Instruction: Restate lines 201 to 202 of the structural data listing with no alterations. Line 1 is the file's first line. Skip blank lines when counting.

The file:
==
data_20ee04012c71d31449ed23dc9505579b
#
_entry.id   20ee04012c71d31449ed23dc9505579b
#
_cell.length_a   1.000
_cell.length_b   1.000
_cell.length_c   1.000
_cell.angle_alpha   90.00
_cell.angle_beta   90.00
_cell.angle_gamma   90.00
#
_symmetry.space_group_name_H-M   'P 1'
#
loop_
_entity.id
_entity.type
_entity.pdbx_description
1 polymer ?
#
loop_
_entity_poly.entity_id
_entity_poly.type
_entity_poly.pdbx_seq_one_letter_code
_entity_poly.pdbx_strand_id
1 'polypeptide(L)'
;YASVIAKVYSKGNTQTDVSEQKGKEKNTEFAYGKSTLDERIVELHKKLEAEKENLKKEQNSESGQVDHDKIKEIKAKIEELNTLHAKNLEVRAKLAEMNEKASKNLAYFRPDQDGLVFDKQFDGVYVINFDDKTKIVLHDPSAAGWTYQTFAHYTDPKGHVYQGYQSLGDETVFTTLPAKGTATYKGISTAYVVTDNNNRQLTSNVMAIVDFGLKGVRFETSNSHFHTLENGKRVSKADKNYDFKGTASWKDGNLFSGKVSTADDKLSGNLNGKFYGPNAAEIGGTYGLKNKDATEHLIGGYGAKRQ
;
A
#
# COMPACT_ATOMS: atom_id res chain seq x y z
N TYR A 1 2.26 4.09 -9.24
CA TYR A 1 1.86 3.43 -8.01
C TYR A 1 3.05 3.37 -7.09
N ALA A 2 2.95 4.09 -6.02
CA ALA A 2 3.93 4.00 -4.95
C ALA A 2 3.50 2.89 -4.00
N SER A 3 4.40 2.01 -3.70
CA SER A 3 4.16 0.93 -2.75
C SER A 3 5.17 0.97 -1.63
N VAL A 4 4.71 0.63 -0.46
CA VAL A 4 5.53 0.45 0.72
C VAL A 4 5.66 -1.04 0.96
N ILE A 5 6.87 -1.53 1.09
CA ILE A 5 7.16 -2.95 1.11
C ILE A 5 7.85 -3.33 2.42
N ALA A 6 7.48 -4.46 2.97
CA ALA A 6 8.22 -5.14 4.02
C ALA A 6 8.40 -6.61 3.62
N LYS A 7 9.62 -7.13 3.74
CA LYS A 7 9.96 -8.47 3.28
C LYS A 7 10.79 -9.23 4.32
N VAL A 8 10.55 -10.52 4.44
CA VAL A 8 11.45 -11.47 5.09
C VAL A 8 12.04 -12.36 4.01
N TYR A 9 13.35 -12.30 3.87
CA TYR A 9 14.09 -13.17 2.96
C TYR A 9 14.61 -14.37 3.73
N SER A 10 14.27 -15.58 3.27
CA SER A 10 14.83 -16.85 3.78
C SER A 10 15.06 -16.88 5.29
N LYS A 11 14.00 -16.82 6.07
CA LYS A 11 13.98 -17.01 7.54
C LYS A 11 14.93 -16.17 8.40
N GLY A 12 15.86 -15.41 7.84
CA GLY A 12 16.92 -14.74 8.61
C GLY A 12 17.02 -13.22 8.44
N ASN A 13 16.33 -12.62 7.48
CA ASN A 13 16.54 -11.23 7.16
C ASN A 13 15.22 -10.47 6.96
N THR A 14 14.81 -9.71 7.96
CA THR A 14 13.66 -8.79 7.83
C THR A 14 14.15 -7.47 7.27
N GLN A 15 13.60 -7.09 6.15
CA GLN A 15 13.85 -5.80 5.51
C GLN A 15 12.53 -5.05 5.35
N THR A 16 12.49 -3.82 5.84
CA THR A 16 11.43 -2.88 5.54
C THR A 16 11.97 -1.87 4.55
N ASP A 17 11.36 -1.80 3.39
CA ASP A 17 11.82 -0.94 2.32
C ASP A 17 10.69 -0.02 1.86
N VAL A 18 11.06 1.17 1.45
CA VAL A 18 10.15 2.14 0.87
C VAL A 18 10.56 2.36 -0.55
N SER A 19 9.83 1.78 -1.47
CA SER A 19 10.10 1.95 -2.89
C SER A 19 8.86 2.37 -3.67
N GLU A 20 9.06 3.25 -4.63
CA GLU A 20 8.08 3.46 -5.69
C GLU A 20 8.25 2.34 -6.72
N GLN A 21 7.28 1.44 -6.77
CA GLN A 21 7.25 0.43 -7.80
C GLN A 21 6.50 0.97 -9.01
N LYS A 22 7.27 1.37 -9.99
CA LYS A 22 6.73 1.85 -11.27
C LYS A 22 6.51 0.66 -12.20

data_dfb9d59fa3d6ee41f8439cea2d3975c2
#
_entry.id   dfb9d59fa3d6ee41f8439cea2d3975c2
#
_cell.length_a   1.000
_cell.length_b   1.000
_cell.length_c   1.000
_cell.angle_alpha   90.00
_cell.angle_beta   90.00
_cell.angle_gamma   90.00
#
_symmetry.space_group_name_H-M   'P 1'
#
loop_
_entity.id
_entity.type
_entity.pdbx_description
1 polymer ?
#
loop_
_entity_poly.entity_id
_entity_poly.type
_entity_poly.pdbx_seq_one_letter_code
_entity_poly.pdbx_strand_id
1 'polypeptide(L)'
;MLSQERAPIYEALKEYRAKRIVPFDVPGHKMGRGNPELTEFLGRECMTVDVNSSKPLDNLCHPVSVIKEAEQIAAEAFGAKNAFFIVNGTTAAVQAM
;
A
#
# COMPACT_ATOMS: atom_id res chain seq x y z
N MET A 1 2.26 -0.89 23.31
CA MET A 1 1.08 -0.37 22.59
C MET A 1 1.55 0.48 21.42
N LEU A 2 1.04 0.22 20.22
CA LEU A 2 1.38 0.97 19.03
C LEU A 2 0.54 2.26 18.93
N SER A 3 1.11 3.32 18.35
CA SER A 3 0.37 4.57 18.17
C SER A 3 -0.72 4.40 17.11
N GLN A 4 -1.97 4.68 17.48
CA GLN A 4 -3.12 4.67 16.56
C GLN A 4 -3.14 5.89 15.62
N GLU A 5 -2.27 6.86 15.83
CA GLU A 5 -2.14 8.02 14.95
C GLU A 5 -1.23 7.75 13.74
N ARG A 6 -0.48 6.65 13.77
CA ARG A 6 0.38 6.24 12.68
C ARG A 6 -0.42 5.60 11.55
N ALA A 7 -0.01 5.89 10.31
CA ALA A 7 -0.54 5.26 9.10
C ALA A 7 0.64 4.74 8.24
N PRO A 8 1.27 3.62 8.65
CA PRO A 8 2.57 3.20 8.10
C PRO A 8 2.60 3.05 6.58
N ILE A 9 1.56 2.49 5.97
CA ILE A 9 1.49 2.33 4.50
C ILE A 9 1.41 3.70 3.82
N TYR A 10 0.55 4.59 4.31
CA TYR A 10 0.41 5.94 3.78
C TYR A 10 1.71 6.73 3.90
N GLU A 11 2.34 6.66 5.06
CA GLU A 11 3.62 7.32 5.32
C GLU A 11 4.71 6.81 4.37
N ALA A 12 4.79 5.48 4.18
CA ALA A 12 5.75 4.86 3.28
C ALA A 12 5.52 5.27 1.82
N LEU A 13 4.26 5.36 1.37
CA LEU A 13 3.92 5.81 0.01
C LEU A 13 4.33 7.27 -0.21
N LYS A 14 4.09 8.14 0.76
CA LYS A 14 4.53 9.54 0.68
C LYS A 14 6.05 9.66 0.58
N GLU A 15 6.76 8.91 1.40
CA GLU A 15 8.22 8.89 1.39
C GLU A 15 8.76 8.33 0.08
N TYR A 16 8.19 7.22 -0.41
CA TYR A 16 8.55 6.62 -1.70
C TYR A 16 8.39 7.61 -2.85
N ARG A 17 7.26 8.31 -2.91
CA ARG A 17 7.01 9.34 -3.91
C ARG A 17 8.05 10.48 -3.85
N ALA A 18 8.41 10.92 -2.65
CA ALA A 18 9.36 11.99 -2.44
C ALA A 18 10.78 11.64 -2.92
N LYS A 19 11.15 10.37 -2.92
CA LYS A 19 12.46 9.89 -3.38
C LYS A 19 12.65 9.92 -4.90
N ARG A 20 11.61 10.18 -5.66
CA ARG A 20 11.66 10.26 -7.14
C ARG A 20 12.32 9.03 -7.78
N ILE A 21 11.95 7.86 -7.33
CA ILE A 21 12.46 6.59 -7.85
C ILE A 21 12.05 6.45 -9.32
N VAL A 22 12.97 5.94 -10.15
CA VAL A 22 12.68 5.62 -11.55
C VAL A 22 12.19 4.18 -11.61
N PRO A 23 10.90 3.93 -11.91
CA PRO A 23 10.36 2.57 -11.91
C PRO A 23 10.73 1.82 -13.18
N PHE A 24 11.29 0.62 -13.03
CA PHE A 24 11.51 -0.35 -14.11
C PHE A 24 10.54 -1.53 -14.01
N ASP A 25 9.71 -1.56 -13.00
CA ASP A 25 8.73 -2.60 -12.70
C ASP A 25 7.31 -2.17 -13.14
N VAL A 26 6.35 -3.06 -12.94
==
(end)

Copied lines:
C ASP A 25 7.31 -2.17 -13.14
N VAL A 26 6.35 -3.06 -12.94